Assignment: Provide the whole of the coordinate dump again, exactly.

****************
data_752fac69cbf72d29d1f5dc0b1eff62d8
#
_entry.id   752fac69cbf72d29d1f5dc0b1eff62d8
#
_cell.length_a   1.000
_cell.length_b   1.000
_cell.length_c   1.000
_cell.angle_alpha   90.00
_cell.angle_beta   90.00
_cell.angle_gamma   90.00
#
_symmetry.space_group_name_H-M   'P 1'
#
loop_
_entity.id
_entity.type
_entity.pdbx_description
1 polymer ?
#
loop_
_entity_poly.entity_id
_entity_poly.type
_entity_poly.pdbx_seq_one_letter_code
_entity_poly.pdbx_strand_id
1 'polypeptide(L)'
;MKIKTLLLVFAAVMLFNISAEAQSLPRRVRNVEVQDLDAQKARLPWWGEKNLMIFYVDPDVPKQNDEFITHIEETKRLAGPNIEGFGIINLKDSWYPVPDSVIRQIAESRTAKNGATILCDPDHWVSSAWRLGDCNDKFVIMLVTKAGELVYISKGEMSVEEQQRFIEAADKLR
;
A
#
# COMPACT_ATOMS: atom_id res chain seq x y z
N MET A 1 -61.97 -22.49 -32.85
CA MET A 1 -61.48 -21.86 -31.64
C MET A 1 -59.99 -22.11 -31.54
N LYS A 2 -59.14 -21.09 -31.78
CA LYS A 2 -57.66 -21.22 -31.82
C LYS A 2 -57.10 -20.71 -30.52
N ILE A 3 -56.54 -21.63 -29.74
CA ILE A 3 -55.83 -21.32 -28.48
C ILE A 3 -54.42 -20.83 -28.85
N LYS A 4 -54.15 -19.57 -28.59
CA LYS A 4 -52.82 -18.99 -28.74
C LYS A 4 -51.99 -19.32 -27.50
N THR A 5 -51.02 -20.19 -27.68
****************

data_752fac69cbf72d29d1f5dc0b1eff62d8
#
_entry.id   752fac69cbf72d29d1f5dc0b1eff62d8
#
_cell.length_a   1.000
_cell.length_b   1.000
_cell.length_c   1.000
_cell.angle_alpha   90.00
_cell.angle_beta   90.00
_cell.angle_gamma   90.00
#
_symmetry.space_group_name_H-M   'P 1'
#
loop_
_entity.id
_entity.type
_entity.pdbx_description
1 polymer ?
#
loop_
_entity_poly.entity_id
_entity_poly.type
_entity_poly.pdbx_seq_one_letter_code
_entity_poly.pdbx_strand_id
1 'polypeptide(L)'
;MKIKTLLLVFAAVMLFNISAEAQSLPRRVRNVEVQDLDAQKARLPWWGEKNLMIFYVDPDVPKQNDEFITHIEETKRLAGPNIEGFGIINLKDSWYPVPDSVIRQIAESRTAKNGATILCDPDHWVSSAWRLGDCNDKFVIMLVTKAGELVYISKGEMSVEEQQRFIEAADKLR
;
A
#
# COMPACT_ATOMS: atom_id res chain seq x y z
N MET A 1 -61.97 -22.49 -32.85
CA MET A 1 -61.48 -21.86 -31.64
C MET A 1 -59.99 -22.11 -31.54
N LYS A 2 -59.14 -21.09 -31.78
CA LYS A 2 -57.66 -21.22 -31.82
C LYS A 2 -57.10 -20.71 -30.52
N ILE A 3 -56.54 -21.63 -29.74
CA ILE A 3 -55.83 -21.32 -28.48
C ILE A 3 -54.42 -20.83 -28.85
N LYS A 4 -54.15 -19.57 -28.59
CA LYS A 4 -52.82 -18.99 -28.74
C LYS A 4 -51.99 -19.32 -27.50
N THR A 5 -51.02 -20.19 -27.68